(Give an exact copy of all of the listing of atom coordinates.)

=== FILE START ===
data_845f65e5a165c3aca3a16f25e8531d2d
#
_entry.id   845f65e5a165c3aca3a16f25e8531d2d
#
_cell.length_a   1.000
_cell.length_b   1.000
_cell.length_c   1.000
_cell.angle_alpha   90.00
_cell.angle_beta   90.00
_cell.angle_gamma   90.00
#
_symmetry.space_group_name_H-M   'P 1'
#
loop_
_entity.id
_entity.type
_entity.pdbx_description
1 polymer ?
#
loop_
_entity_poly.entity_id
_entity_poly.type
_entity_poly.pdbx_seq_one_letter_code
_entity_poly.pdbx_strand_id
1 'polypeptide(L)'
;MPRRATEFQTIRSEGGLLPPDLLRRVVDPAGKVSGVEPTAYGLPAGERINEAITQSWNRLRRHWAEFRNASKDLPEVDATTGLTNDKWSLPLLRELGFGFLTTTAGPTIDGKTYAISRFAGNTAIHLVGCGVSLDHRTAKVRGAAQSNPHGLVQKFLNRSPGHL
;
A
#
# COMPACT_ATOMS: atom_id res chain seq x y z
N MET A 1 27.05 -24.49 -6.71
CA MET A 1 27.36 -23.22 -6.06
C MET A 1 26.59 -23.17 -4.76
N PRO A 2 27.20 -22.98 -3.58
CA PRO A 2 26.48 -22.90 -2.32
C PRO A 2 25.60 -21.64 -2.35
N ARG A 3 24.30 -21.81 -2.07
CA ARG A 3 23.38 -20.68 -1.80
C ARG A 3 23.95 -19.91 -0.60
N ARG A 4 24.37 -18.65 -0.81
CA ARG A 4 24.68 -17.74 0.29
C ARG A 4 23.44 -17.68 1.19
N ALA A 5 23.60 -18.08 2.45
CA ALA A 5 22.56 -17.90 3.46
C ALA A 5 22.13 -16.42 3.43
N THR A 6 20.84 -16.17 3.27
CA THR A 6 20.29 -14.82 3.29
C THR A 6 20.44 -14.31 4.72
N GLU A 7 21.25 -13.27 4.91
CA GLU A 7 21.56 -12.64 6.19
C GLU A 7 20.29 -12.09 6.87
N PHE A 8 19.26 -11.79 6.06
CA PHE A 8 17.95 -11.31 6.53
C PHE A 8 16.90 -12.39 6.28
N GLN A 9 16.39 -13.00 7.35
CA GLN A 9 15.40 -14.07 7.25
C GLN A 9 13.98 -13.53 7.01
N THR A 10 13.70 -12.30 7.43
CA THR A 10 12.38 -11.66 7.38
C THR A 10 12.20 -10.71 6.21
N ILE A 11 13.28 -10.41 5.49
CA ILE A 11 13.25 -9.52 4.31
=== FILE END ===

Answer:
data_845f65e5a165c3aca3a16f25e8531d2d
#
_entry.id   845f65e5a165c3aca3a16f25e8531d2d
#
_cell.length_a   1.000
_cell.length_b   1.000
_cell.length_c   1.000
_cell.angle_alpha   90.00
_cell.angle_beta   90.00
_cell.angle_gamma   90.00
#
_symmetry.space_group_name_H-M   'P 1'
#
loop_
_entity.id
_entity.type
_entity.pdbx_description
1 polymer ?
#
loop_
_entity_poly.entity_id
_entity_poly.type
_entity_poly.pdbx_seq_one_letter_code
_entity_poly.pdbx_strand_id
1 'polypeptide(L)'
;MPRRATEFQTIRSEGGLLPPDLLRRVVDPAGKVSGVEPTAYGLPAGERINEAITQSWNRLRRHWAEFRNASKDLPEVDATTGLTNDKWSLPLLRELGFGFLTTTAGPTIDGKTYAISRFAGNTAIHLVGCGVSLDHRTAKVRGAAQSNPHGLVQKFLNRSPGHL
;
A
#
# COMPACT_ATOMS: atom_id res chain seq x y z
N MET A 1 27.05 -24.49 -6.71
CA MET A 1 27.36 -23.22 -6.06
C MET A 1 26.59 -23.17 -4.76
N PRO A 2 27.20 -22.98 -3.58
CA PRO A 2 26.48 -22.90 -2.32
C PRO A 2 25.60 -21.64 -2.35
N ARG A 3 24.30 -21.81 -2.07
CA ARG A 3 23.38 -20.68 -1.80
C ARG A 3 23.95 -19.91 -0.60
N ARG A 4 24.37 -18.65 -0.81
CA ARG A 4 24.68 -17.74 0.29
C ARG A 4 23.44 -17.68 1.19
N ALA A 5 23.60 -18.08 2.45
CA ALA A 5 22.56 -17.90 3.46
C ALA A 5 22.13 -16.42 3.43
N THR A 6 20.84 -16.17 3.27
CA THR A 6 20.29 -14.82 3.29
C THR A 6 20.44 -14.31 4.72
N GLU A 7 21.25 -13.27 4.91
CA GLU A 7 21.56 -12.64 6.19
C GLU A 7 20.29 -12.09 6.87
N PHE A 8 19.26 -11.79 6.06
CA PHE A 8 17.95 -11.31 6.53
C PHE A 8 16.90 -12.39 6.28
N GLN A 9 16.39 -13.00 7.35
CA GLN A 9 15.40 -14.07 7.25
C GLN A 9 13.98 -13.53 7.01
N THR A 10 13.70 -12.30 7.43
CA THR A 10 12.38 -11.66 7.38
C THR A 10 12.20 -10.71 6.21
N ILE A 11 13.28 -10.41 5.49
CA ILE A 11 13.25 -9.52 4.31